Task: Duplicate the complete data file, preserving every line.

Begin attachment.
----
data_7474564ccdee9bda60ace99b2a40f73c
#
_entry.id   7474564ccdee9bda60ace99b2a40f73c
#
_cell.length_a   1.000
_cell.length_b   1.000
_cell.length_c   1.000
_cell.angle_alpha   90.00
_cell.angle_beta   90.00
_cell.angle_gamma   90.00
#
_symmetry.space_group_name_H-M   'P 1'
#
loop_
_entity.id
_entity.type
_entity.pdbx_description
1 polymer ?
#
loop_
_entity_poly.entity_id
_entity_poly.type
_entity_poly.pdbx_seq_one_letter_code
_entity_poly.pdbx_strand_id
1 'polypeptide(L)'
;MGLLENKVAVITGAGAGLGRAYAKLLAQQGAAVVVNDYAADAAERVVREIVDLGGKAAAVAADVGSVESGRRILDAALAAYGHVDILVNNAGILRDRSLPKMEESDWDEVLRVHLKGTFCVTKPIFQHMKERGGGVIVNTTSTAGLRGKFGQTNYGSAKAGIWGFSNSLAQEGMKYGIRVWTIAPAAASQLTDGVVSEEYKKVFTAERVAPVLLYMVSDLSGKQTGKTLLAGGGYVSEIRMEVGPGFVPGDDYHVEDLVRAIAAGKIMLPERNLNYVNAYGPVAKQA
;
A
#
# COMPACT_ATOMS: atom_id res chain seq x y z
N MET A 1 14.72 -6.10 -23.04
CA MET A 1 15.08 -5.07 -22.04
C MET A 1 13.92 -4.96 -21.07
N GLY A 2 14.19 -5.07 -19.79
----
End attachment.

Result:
data_7474564ccdee9bda60ace99b2a40f73c
#
_entry.id   7474564ccdee9bda60ace99b2a40f73c
#
_cell.length_a   1.000
_cell.length_b   1.000
_cell.length_c   1.000
_cell.angle_alpha   90.00
_cell.angle_beta   90.00
_cell.angle_gamma   90.00
#
_symmetry.space_group_name_H-M   'P 1'
#
loop_
_entity.id
_entity.type
_entity.pdbx_description
1 polymer ?
#
loop_
_entity_poly.entity_id
_entity_poly.type
_entity_poly.pdbx_seq_one_letter_code
_entity_poly.pdbx_strand_id
1 'polypeptide(L)'
;MGLLENKVAVITGAGAGLGRAYAKLLAQQGAAVVVNDYAADAAERVVREIVDLGGKAAAVAADVGSVESGRRILDAALAAYGHVDILVNNAGILRDRSLPKMEESDWDEVLRVHLKGTFCVTKPIFQHMKERGGGVIVNTTSTAGLRGKFGQTNYGSAKAGIWGFSNSLAQEGMKYGIRVWTIAPAAASQLTDGVVSEEYKKVFTAERVAPVLLYMVSDLSGKQTGKTLLAGGGYVSEIRMEVGPGFVPGDDYHVEDLVRAIAAGKIMLPERNLNYVNAYGPVAKQA
;
A
#
# COMPACT_ATOMS: atom_id res chain seq x y z
N MET A 1 14.72 -6.10 -23.04
CA MET A 1 15.08 -5.07 -22.04
C MET A 1 13.92 -4.96 -21.07
N GLY A 2 14.19 -5.07 -19.79